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March 8th, 2011, 10:57 AM   #1
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Linearization :( HELP!

Using a calculator or computer, generate a graph like the one shown below by graphing y=e^(2x)-1 and y=2x for -0.5 < x < 0.5. (What is the relationship between y=e^(2x)-1 and y=2x?)

So...I'm given a graph with 2 lines here (1 curved and 1 straight - would that be the tangent line or something?) but I can't post the graph.

1. Use your graph to estimate to one decimal place the (largest) magnitude of the error in approximating e^(2x)-1 by 2x for -0.5 < x < 0.5.
error:

2. Is the approximation an over- or an underestimate when x > 0? (Enter over, or under.)

THANK YOU SO MUCH IN ADVANCE FOR HELPING ME!
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March 9th, 2011, 09:15 PM   #2
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Re: Linearization :( HELP!

Hey,

I should be able to help you a little. I'm not fully sure what the question is asking for when it says, "(largest) magnitude", but nonetheless ---
[note, if interval really is -0.5 < x < 0.5 where x cannot be 0.5, you will have to change this up a bit]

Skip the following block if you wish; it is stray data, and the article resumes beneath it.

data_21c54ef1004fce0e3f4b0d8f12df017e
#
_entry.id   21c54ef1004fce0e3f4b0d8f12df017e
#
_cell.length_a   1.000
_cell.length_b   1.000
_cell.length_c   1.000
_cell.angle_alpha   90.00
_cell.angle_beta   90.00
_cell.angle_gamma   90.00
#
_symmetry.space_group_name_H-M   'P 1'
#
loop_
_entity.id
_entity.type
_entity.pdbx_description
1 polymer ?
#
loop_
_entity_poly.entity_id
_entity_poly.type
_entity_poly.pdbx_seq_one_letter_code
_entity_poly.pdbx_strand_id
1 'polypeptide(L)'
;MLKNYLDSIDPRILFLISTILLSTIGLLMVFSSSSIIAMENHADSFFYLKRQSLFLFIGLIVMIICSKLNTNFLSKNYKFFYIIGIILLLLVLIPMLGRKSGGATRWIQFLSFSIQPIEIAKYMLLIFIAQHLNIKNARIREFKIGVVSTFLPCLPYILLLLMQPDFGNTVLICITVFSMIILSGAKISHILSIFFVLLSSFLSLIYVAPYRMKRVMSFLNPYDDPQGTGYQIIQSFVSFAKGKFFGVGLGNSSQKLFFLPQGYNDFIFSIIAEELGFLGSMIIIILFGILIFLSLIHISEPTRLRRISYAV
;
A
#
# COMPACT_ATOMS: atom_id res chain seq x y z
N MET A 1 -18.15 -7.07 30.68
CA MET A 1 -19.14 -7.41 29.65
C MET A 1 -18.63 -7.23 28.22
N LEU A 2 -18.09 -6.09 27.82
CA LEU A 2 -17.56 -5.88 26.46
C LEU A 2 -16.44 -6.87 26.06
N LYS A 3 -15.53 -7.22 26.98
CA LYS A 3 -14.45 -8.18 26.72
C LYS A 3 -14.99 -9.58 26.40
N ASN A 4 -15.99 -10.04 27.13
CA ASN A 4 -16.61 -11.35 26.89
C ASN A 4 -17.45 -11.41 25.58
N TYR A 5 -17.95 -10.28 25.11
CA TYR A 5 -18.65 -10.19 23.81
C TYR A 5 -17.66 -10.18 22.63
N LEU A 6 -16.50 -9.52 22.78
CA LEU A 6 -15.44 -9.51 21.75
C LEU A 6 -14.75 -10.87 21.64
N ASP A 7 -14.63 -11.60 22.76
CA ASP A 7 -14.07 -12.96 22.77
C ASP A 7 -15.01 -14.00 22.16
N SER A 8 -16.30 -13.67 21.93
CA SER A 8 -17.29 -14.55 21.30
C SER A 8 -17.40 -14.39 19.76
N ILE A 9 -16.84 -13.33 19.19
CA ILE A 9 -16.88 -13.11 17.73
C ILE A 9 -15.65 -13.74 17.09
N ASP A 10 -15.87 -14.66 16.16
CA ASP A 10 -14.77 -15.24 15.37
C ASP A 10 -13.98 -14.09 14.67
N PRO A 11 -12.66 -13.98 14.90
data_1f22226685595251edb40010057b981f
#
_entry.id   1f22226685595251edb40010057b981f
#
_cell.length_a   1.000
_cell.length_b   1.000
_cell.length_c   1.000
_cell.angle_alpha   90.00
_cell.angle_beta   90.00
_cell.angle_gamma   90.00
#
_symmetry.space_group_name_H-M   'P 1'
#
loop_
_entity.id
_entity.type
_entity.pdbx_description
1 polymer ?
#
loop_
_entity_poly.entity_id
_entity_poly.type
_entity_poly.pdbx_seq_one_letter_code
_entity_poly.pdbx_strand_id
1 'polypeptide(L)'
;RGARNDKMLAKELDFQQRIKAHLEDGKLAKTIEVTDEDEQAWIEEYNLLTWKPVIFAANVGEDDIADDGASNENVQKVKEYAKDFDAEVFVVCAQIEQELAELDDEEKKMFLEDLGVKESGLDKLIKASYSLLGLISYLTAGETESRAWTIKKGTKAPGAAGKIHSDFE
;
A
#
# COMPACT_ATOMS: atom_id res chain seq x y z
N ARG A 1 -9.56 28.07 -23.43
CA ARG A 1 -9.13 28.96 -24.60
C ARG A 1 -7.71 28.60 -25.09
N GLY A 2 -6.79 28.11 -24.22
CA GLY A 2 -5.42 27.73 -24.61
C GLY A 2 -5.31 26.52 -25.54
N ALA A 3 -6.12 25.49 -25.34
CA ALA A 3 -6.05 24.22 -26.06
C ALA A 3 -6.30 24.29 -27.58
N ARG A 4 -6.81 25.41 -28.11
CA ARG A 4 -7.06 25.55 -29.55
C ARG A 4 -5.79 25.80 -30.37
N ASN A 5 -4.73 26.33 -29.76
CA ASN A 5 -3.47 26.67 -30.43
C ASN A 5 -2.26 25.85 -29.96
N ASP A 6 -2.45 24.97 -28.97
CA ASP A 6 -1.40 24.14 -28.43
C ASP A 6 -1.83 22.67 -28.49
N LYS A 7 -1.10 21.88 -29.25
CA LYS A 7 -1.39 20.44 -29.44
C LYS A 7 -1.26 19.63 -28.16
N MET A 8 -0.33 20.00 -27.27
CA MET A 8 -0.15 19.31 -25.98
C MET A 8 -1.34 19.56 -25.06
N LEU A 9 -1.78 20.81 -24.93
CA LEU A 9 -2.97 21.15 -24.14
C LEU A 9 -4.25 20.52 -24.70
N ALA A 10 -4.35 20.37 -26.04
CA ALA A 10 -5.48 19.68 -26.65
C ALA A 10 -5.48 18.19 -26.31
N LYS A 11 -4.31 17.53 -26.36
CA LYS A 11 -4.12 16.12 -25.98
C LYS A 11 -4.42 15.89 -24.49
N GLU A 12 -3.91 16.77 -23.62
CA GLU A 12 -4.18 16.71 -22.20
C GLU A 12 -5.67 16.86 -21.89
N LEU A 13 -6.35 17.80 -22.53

is the linearization of:

at a = 0.

Now, let and

Then the tangent line, L(x) at a = 0:


The "max" amount of error from point where a = 0 would be at either or . Both have the same max error.
The max error is found by:


So with an error of +/- 0.5 at x = a = 0:

Says that with an error of 0.5 in x, there is a max error of 1 in y AT .

Now, if by the question "magnitude" does it mean error from at , then you would simply take the absolute value of the difference of and at :


I say take it at 0.5 as is greatest at within the interval [-0.5, 0.5]

So this implies that there is an error of value e at = 0.5 in . Considering that , it is an underestimate. If the interval however is indeed -0.5 < x < 0.5 where x cannot be 0.5, then error would approach e.

I'm not sure if I did all this correctly, but hopefully I did a descent job helping you out anyway.
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